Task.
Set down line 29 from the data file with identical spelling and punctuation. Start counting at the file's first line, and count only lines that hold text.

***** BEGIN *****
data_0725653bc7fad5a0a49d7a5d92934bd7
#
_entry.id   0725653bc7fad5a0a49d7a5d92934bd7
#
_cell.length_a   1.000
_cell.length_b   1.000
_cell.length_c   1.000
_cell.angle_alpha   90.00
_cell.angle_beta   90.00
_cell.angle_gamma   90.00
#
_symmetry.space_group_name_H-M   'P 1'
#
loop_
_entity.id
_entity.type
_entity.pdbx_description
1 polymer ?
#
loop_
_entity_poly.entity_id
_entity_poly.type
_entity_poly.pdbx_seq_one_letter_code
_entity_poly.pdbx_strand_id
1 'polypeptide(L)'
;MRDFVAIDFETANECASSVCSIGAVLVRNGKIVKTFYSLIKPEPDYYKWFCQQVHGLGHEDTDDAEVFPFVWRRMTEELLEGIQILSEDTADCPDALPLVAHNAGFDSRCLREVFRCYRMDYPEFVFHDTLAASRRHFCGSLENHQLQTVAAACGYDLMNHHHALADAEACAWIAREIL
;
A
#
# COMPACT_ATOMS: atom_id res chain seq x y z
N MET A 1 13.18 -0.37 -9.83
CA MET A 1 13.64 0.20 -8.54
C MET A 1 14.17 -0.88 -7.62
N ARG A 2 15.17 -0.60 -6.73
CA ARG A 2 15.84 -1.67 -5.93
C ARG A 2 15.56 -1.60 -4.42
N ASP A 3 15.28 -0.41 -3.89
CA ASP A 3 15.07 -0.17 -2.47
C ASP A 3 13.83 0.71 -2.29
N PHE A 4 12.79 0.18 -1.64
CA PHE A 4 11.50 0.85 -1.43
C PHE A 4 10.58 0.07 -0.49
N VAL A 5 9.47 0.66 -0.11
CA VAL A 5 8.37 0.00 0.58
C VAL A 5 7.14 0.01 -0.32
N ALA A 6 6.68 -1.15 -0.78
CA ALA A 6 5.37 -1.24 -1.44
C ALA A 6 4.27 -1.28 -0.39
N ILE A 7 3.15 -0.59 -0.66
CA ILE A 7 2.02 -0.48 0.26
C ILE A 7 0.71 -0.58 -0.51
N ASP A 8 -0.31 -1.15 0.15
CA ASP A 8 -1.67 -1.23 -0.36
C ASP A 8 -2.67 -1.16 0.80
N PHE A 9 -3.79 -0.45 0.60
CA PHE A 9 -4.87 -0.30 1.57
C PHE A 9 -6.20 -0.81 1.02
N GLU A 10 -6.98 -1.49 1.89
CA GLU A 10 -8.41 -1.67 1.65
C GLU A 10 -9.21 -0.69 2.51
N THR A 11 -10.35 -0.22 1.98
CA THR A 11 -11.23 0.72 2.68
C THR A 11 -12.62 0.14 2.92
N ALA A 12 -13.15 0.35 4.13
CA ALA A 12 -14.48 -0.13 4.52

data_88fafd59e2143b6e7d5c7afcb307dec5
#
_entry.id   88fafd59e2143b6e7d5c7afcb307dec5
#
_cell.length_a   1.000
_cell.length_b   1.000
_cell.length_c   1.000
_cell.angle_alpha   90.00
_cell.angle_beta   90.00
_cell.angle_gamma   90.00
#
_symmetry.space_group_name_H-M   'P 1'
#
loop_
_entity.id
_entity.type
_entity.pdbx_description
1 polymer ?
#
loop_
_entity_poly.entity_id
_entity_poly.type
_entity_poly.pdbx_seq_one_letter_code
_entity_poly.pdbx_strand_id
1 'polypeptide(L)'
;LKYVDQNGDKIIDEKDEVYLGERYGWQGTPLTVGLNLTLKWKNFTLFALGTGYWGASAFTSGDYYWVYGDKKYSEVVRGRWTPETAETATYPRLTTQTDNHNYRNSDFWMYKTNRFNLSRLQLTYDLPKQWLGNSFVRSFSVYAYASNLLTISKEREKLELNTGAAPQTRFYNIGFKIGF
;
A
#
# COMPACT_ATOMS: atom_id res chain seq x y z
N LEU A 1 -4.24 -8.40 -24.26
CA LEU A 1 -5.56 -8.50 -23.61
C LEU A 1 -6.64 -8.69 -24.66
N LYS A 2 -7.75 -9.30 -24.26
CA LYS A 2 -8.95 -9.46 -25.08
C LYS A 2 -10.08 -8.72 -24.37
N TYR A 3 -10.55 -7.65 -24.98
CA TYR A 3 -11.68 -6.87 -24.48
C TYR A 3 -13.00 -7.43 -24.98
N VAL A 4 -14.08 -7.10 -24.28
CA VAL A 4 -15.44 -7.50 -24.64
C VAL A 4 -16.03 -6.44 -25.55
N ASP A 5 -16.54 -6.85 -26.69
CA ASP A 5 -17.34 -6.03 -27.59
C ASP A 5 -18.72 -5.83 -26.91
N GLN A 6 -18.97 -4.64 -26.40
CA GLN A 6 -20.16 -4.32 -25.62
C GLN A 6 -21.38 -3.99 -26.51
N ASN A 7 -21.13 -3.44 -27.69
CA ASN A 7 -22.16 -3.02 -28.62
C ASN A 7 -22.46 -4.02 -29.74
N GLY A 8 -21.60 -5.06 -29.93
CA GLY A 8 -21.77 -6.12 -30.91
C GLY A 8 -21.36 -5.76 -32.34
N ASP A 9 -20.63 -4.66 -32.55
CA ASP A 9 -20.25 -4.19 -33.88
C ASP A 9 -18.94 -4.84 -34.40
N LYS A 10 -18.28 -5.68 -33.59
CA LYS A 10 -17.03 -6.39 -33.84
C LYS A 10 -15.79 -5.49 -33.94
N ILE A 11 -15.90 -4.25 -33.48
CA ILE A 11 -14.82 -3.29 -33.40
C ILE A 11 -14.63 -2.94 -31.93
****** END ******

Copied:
#